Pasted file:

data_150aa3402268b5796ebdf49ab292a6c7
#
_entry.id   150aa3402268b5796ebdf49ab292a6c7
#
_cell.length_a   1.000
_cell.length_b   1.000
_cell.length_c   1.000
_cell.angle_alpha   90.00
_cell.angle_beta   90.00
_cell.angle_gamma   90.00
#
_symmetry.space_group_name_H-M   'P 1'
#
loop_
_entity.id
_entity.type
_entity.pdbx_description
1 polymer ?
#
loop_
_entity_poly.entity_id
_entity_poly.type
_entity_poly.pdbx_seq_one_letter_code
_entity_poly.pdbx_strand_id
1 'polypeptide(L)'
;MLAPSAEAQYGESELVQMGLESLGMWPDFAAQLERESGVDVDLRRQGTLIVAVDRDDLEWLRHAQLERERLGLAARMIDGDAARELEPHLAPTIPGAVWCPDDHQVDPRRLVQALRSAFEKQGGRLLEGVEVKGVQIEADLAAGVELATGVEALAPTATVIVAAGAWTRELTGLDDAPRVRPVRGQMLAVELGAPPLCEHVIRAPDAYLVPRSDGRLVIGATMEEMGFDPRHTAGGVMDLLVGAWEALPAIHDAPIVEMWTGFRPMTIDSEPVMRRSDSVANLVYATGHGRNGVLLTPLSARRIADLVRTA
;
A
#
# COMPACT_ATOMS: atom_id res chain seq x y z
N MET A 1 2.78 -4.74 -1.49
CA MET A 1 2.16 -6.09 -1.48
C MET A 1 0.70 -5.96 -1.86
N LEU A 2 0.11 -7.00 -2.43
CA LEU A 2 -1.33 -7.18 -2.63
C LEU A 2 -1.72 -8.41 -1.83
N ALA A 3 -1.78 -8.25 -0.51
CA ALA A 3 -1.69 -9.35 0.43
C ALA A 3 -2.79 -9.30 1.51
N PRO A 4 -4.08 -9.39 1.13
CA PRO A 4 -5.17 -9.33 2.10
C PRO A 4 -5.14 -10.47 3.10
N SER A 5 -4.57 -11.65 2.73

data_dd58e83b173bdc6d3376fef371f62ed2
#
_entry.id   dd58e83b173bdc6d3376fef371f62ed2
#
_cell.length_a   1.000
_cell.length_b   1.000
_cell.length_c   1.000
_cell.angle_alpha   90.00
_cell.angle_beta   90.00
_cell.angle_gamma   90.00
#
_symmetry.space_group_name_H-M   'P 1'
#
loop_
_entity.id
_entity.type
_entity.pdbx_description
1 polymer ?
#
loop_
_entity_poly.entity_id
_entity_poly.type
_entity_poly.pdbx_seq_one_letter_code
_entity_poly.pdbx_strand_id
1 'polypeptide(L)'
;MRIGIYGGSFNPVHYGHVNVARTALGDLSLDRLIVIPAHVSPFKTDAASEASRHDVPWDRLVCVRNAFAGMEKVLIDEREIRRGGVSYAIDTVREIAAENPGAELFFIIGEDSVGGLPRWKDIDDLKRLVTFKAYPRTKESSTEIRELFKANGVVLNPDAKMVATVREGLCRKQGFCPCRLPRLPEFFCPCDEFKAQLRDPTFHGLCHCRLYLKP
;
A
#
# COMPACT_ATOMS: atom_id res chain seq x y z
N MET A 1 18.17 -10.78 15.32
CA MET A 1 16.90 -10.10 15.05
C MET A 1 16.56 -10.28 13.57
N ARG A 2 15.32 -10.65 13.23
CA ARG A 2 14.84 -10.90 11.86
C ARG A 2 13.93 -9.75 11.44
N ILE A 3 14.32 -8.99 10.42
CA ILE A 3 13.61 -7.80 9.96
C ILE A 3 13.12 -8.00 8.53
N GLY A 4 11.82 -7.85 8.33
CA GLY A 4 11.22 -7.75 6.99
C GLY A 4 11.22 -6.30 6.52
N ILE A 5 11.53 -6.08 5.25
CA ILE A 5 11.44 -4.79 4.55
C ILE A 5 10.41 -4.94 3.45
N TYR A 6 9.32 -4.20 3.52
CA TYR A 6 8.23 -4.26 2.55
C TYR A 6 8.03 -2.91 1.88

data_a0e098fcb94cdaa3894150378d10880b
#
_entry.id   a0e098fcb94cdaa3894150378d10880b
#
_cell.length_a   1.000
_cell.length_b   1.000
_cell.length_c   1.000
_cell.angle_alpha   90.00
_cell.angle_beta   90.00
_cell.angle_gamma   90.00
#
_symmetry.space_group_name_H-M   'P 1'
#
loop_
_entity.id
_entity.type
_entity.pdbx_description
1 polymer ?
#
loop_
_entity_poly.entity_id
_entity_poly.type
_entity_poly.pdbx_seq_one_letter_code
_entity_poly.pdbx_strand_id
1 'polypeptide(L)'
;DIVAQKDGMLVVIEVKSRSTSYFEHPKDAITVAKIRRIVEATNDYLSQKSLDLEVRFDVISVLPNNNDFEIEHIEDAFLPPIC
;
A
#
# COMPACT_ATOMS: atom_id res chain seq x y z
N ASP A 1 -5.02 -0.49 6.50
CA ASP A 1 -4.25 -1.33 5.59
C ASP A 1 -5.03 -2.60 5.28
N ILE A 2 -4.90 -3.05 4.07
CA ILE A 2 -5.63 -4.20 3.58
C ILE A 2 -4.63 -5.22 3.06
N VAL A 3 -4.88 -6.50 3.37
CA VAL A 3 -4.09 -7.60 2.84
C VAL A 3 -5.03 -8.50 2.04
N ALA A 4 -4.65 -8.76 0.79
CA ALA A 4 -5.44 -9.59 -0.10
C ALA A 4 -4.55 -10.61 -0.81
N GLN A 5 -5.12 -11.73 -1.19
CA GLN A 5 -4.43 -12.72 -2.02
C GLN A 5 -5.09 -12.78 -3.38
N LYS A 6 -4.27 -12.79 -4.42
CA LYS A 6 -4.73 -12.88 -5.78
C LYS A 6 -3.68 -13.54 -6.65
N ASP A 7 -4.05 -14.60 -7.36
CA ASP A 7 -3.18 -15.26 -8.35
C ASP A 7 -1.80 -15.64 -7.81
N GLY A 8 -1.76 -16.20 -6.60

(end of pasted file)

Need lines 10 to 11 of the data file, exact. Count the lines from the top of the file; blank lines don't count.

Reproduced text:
_cell.angle_gamma   90.00
#